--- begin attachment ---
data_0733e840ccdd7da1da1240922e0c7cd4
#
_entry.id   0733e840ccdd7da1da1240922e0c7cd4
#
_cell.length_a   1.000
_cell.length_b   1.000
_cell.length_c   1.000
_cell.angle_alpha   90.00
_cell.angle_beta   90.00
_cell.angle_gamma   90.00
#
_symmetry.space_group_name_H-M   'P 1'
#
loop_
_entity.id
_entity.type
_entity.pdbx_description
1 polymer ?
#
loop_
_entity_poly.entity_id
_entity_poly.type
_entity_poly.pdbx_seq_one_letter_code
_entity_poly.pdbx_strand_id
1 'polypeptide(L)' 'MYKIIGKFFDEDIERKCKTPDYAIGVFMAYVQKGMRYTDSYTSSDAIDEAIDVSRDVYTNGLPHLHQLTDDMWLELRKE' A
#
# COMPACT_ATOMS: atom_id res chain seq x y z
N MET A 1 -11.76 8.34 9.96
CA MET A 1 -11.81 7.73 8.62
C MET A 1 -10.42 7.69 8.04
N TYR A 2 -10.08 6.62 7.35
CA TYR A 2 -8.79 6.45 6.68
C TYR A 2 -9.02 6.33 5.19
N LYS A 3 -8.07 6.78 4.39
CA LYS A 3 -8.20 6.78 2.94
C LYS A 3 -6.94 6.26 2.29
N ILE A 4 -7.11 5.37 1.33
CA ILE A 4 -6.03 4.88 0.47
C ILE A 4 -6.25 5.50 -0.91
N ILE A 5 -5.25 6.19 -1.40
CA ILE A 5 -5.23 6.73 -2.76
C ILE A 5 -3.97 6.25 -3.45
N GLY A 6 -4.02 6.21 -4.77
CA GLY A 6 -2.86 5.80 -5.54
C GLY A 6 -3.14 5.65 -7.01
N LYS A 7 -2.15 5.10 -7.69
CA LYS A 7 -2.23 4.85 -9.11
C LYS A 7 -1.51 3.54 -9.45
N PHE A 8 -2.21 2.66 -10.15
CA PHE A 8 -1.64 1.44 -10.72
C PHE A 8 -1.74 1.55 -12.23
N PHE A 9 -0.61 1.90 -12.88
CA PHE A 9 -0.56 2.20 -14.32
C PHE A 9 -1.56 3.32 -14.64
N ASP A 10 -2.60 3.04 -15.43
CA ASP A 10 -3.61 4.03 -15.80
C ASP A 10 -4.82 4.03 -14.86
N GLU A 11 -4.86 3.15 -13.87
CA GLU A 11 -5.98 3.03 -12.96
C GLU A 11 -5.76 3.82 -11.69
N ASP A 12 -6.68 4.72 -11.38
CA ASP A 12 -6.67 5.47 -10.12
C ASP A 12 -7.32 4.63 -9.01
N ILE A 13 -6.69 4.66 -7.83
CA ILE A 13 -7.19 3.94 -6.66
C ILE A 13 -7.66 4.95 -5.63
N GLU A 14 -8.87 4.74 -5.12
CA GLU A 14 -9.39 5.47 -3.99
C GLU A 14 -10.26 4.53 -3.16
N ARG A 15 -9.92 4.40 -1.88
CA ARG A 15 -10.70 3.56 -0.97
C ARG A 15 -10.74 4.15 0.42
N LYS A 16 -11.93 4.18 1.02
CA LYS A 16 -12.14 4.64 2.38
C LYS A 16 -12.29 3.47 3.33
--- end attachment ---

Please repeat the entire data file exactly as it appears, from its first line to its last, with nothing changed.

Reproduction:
data_0733e840ccdd7da1da1240922e0c7cd4
#
_entry.id   0733e840ccdd7da1da1240922e0c7cd4
#
_cell.length_a   1.000
_cell.length_b   1.000
_cell.length_c   1.000
_cell.angle_alpha   90.00
_cell.angle_beta   90.00
_cell.angle_gamma   90.00
#
_symmetry.space_group_name_H-M   'P 1'
#
loop_
_entity.id
_entity.type
_entity.pdbx_description
1 polymer ?
#
loop_
_entity_poly.entity_id
_entity_poly.type
_entity_poly.pdbx_seq_one_letter_code
_entity_poly.pdbx_strand_id
1 'polypeptide(L)' 'MYKIIGKFFDEDIERKCKTPDYAIGVFMAYVQKGMRYTDSYTSSDAIDEAIDVSRDVYTNGLPHLHQLTDDMWLELRKE' A
#
# COMPACT_ATOMS: atom_id res chain seq x y z
N MET A 1 -11.76 8.34 9.96
CA MET A 1 -11.81 7.73 8.62
C MET A 1 -10.42 7.69 8.04
N TYR A 2 -10.08 6.62 7.35
CA TYR A 2 -8.79 6.45 6.68
C TYR A 2 -9.02 6.33 5.19
N LYS A 3 -8.07 6.78 4.39
CA LYS A 3 -8.20 6.78 2.94
C LYS A 3 -6.94 6.26 2.29
N ILE A 4 -7.11 5.37 1.33
CA ILE A 4 -6.03 4.88 0.47
C ILE A 4 -6.25 5.50 -0.91
N ILE A 5 -5.25 6.19 -1.40
CA ILE A 5 -5.23 6.73 -2.76
C ILE A 5 -3.97 6.25 -3.45
N GLY A 6 -4.02 6.21 -4.77
CA GLY A 6 -2.86 5.80 -5.54
C GLY A 6 -3.14 5.65 -7.01
N LYS A 7 -2.15 5.10 -7.69
CA LYS A 7 -2.23 4.85 -9.11
C LYS A 7 -1.51 3.54 -9.45
N PHE A 8 -2.21 2.66 -10.15
CA PHE A 8 -1.64 1.44 -10.72
C PHE A 8 -1.74 1.55 -12.23
N PHE A 9 -0.61 1.90 -12.88
CA PHE A 9 -0.56 2.20 -14.32
C PHE A 9 -1.56 3.32 -14.64
N ASP A 10 -2.60 3.04 -15.43
CA ASP A 10 -3.61 4.03 -15.80
C ASP A 10 -4.82 4.03 -14.86
N GLU A 11 -4.86 3.15 -13.87
CA GLU A 11 -5.98 3.03 -12.96
C GLU A 11 -5.76 3.82 -11.69
N ASP A 12 -6.68 4.72 -11.38
CA ASP A 12 -6.67 5.47 -10.12
C ASP A 12 -7.32 4.63 -9.01
N ILE A 13 -6.69 4.66 -7.83
CA ILE A 13 -7.19 3.94 -6.66
C ILE A 13 -7.66 4.95 -5.63
N GLU A 14 -8.87 4.74 -5.12
CA GLU A 14 -9.39 5.47 -3.99
C GLU A 14 -10.26 4.53 -3.16
N ARG A 15 -9.92 4.40 -1.88
CA ARG A 15 -10.70 3.56 -0.97
C ARG A 15 -10.74 4.15 0.42
N LYS A 16 -11.93 4.18 1.02
CA LYS A 16 -12.14 4.64 2.38
C LYS A 16 -12.29 3.47 3.33